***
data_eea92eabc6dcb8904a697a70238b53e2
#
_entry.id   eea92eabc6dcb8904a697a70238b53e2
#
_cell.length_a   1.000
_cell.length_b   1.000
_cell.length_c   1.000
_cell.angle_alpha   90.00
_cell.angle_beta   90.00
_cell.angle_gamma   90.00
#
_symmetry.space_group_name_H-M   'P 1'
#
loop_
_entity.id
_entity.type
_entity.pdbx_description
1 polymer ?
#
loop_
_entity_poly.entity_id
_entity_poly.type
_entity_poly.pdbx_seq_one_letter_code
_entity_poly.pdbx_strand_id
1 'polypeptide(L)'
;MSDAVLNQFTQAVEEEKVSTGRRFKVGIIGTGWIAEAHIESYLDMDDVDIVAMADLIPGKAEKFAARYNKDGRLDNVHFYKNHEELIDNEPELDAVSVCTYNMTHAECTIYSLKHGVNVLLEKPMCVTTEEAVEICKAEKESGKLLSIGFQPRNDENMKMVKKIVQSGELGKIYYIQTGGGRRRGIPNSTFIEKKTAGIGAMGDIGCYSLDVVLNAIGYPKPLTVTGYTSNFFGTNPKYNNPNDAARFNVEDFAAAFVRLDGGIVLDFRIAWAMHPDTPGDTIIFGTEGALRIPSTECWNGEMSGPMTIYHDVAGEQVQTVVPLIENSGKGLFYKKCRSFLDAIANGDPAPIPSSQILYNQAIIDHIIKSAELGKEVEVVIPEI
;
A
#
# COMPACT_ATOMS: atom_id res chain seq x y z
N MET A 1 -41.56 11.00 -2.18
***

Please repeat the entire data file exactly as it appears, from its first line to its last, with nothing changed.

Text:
data_eea92eabc6dcb8904a697a70238b53e2
#
_entry.id   eea92eabc6dcb8904a697a70238b53e2
#
_cell.length_a   1.000
_cell.length_b   1.000
_cell.length_c   1.000
_cell.angle_alpha   90.00
_cell.angle_beta   90.00
_cell.angle_gamma   90.00
#
_symmetry.space_group_name_H-M   'P 1'
#
loop_
_entity.id
_entity.type
_entity.pdbx_description
1 polymer ?
#
loop_
_entity_poly.entity_id
_entity_poly.type
_entity_poly.pdbx_seq_one_letter_code
_entity_poly.pdbx_strand_id
1 'polypeptide(L)'
;MSDAVLNQFTQAVEEEKVSTGRRFKVGIIGTGWIAEAHIESYLDMDDVDIVAMADLIPGKAEKFAARYNKDGRLDNVHFYKNHEELIDNEPELDAVSVCTYNMTHAECTIYSLKHGVNVLLEKPMCVTTEEAVEICKAEKESGKLLSIGFQPRNDENMKMVKKIVQSGELGKIYYIQTGGGRRRGIPNSTFIEKKTAGIGAMGDIGCYSLDVVLNAIGYPKPLTVTGYTSNFFGTNPKYNNPNDAARFNVEDFAAAFVRLDGGIVLDFRIAWAMHPDTPGDTIIFGTEGALRIPSTECWNGEMSGPMTIYHDVAGEQVQTVVPLIENSGKGLFYKKCRSFLDAIANGDPAPIPSSQILYNQAIIDHIIKSAELGKEVEVVIPEI
;
A
#
# COMPACT_ATOMS: atom_id res chain seq x y z
N MET A 1 -41.56 11.00 -2.18